Now that they’re older, they don’t attend the event anymore, but their early exposure to the culture has made them more comfortable with their ethnicity. At 15, 13, and 10, the kids say the activity that they like the most is eating at a local Korean restaurant. “I can cook Korean food, but it means more to them to go to a restaurant staffed by Koreans,” says Stackhouse. And they take pride in having Korean items as decorations around the house, too. “They will object if something is moved from its place!”

They are all proud of their heritage, says Stackhouse, mainly because the family has treated their culture as part of everyday life. “We haven’t made a huge deal about Korea; we have simply included it in our family life, just as we eat food, celebrate holidays, and have stuff around the house that reflects my husband’s Scottish and Dutch and my German heritage. We take on each other’s cultures because we are a family,” she says.

Food, holidays, and decorations are aspects of culture that all of us incorporate into our lives. And although our efforts may, on occasion, feel forced, or even artificial, adoption experts and adult adoptees alike report that learning to be proud of one’s culture of origin at an early age pays dividends in self-esteem over a lifetime. “When adoptees grow up, we want them to be comfortable in their own skin, and have a positive feeling about their identity,” says AF‘s transracial parenting expert, Deborah Johnson, an adoptee from Korea and the director of a heritage travel company, Kindred Journeys International. And introducing children to their heritage helps them feel comfortable among their ethnic peers as adults. When our children are young, they are seen as part of a multiracial family, but after they grow up, they are viewed by the world as a member of their racial or ethnic group. Heritage activities don’t make them experts, but they do make their culture more familiar.

So how can you help your child think positively about his ethnicity throughout his life? We asked parents, adoptees, and adoption experts to share ideas for celebrating heritage at every stage.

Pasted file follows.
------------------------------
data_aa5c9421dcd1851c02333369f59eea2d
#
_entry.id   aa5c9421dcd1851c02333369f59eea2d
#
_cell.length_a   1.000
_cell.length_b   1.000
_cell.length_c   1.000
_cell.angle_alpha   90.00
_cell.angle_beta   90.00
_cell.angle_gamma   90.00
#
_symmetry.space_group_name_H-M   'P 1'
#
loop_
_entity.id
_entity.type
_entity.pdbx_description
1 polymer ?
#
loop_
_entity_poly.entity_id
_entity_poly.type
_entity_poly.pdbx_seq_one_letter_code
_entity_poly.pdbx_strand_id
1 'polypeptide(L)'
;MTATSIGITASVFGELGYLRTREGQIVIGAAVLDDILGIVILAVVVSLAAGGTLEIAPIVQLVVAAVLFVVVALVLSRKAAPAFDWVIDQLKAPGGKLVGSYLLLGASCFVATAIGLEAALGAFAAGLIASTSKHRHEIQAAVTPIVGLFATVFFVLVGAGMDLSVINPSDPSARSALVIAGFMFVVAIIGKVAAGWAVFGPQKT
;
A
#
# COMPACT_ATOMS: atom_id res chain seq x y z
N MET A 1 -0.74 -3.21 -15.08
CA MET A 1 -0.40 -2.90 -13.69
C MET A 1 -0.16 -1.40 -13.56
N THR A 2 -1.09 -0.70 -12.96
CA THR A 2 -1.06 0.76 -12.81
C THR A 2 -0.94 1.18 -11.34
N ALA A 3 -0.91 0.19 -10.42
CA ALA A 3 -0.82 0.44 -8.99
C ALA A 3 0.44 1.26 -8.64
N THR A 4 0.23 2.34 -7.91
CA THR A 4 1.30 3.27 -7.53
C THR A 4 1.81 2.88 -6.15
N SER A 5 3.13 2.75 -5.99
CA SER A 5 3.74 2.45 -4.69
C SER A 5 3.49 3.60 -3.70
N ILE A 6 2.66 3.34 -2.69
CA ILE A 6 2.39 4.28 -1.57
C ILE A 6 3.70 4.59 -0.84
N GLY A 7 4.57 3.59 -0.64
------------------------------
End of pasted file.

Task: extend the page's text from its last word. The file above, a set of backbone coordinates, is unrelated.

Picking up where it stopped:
��Kids know if they’re different, so let them know it’s cool to be different.” –Deborah Johnson

After we bring our children home, we focus on their heritage of birth. Celebrating heritage is fun–we hang ethnic decorations, connect with other families who have adopted from the same country, and celebrate holidays. Some families form culture playgroups, with toddler-level language lessons and songs. (For information on starting such a playgroup, go to At this age, children are happy to participate in introductions to the sounds and tastes of their culture of origin.

Get Cooking
Kids love to act as sous chef in the kitchen (even if they don’t like to clean up their messes), so involve them in cooking foods from their birth culture. Check out a kids’ cookbook for ideas. Try Kids Around the World Cook!, by Arlette N. Braman, or The Kids’ Multicultural Cookbook, by Deanna F. Cook. And go to for our readers’ favorite recipes.

However, we shouldn’t stop at our child’s birth culture–we should also introduce the idea that we live in a multicultural world. Preschoolers notice differences, and it’s key to let them know that the way our families are formed is normal and acceptable. “Often, we try so hard to be politically correct that we don’t talk about skin color, and kids may see color as a negative thing,” says Johnson. This is the time to expose them to a variety of people and give them the language to describe the differences they see. Ask, What color is Mommy’s hair? What shape are your eyes? What about our neighbors? This lets children know that it’s acceptable to notice differences, and helps them normalize any “differentness” they might be feeling.